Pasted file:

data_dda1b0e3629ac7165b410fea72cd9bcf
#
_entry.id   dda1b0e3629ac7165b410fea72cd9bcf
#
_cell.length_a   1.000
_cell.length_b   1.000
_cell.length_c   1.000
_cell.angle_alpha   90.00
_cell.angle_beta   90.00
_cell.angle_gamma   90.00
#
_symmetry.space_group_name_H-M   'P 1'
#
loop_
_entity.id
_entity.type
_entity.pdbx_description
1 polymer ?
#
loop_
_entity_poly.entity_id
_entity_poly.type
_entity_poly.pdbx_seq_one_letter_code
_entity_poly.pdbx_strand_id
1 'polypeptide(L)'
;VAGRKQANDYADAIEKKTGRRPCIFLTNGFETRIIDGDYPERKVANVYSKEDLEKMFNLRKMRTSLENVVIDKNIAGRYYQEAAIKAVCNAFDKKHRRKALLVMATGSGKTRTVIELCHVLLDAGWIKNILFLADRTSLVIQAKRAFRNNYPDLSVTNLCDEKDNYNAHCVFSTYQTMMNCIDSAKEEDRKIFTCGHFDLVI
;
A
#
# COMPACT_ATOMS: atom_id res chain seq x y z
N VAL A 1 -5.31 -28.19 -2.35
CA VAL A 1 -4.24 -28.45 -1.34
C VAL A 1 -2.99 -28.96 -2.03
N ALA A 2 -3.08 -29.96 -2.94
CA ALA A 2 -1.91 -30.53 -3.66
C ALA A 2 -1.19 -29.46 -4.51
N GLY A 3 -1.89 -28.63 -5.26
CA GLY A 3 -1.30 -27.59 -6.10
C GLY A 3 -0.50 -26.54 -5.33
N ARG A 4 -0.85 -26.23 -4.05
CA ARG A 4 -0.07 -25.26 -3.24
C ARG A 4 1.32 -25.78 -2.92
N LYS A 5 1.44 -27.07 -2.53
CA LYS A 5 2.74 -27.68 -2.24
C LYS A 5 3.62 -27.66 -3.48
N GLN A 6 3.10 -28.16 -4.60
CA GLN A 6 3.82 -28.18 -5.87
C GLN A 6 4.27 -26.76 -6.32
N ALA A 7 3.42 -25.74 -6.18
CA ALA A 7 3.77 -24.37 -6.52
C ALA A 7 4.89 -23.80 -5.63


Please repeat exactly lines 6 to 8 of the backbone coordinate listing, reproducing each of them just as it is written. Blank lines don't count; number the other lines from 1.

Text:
_cell.length_b   1.000
_cell.length_c   1.000
_cell.angle_alpha   90.00